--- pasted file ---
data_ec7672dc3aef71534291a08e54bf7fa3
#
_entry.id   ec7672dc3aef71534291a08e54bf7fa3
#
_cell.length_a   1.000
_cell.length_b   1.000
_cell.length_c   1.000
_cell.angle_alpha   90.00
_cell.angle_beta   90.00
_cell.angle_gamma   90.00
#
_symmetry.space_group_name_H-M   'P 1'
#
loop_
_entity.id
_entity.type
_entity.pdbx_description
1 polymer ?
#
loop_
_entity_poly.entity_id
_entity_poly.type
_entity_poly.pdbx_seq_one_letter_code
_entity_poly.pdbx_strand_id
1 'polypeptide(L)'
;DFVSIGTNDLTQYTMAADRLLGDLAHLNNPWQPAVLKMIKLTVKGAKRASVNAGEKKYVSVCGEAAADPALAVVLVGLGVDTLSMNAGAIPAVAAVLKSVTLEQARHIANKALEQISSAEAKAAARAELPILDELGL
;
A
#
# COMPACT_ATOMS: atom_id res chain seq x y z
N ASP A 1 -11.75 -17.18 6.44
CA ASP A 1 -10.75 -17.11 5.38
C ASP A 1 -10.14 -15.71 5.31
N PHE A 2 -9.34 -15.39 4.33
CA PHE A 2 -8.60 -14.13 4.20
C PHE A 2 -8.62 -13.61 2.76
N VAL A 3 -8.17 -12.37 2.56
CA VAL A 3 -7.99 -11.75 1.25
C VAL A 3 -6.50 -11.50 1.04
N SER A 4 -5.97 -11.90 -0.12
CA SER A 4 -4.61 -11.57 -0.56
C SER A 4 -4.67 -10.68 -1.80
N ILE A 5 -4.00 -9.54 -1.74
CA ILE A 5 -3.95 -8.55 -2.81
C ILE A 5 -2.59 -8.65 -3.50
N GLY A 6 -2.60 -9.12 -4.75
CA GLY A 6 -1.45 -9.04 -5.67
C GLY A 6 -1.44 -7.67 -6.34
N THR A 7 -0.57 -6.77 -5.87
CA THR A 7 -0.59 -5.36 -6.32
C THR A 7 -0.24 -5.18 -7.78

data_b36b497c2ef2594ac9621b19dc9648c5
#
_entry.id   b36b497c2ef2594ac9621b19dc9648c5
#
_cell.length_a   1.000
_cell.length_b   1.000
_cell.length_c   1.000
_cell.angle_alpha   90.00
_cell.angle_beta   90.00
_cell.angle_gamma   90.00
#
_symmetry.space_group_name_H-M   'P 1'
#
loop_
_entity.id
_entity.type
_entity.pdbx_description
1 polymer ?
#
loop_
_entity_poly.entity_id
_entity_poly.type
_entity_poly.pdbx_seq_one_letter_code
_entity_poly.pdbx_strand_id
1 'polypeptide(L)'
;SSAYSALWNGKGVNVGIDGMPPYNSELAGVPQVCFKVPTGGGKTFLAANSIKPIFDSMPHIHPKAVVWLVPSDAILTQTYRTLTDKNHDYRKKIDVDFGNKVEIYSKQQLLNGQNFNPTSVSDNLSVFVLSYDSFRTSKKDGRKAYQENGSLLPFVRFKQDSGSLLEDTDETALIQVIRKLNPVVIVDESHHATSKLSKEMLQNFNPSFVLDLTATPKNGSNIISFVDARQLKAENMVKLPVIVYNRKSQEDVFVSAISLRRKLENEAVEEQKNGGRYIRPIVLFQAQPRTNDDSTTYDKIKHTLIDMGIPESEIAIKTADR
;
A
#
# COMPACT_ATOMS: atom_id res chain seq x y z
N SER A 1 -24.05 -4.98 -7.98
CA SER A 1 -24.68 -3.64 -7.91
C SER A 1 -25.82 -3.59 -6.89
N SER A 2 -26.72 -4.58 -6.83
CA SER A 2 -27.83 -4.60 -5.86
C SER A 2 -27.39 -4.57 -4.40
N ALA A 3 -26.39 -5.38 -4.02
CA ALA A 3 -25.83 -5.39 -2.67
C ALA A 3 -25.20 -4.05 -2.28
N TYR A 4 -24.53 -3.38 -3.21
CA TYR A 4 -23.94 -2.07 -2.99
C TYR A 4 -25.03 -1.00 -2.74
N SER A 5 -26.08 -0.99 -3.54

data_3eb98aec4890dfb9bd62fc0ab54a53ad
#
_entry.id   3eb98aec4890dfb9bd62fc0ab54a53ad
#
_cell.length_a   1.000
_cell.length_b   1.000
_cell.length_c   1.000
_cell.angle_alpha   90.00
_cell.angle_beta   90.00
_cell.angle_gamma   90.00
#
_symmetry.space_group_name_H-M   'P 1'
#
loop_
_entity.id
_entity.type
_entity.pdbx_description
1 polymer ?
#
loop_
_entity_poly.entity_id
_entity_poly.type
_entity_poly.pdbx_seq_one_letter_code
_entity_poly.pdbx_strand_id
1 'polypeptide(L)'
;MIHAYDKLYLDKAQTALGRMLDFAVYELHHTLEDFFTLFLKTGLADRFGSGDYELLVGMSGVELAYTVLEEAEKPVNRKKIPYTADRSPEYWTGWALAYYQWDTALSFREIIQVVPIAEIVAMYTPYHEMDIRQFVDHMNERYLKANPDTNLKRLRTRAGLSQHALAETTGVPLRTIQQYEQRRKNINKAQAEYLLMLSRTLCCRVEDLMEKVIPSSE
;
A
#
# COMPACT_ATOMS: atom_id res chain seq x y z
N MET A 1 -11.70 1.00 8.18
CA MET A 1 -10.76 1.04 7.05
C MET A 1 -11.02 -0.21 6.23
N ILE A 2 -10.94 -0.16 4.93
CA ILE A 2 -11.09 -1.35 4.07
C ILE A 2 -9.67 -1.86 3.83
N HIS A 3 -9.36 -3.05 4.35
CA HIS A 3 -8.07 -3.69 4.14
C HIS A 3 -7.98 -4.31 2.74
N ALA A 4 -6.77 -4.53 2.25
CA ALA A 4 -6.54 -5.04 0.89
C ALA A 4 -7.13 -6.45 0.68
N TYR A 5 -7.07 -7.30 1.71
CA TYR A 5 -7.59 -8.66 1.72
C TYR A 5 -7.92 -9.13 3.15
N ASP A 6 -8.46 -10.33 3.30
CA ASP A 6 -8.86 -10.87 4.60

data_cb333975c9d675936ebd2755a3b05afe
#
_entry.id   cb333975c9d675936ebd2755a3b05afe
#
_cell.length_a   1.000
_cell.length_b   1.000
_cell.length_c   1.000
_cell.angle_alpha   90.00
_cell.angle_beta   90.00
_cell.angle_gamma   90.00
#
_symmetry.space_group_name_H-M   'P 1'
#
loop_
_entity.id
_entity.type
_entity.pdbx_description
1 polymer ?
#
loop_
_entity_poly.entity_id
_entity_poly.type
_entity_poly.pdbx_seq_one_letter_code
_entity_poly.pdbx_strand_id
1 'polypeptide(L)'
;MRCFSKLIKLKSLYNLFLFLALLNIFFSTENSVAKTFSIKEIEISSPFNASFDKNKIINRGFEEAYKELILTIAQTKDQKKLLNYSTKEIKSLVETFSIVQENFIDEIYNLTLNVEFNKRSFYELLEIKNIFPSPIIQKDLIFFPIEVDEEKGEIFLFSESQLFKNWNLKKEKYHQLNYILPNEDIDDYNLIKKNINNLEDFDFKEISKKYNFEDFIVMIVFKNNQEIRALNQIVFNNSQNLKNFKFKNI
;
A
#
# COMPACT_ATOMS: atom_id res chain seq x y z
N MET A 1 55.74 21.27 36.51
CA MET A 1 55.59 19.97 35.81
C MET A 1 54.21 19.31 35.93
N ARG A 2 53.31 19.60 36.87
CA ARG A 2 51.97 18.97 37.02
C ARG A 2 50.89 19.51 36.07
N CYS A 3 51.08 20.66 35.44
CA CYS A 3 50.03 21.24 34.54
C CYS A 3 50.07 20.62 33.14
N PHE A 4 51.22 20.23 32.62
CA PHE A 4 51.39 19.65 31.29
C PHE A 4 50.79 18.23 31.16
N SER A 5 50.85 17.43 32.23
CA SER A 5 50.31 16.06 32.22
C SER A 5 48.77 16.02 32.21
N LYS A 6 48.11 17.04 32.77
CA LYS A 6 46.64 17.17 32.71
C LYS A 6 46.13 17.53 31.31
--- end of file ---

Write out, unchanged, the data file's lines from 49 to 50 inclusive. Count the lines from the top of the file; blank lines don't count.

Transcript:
N THR A 7 -0.57 -6.77 -5.87
CA THR A 7 -0.59 -5.36 -6.32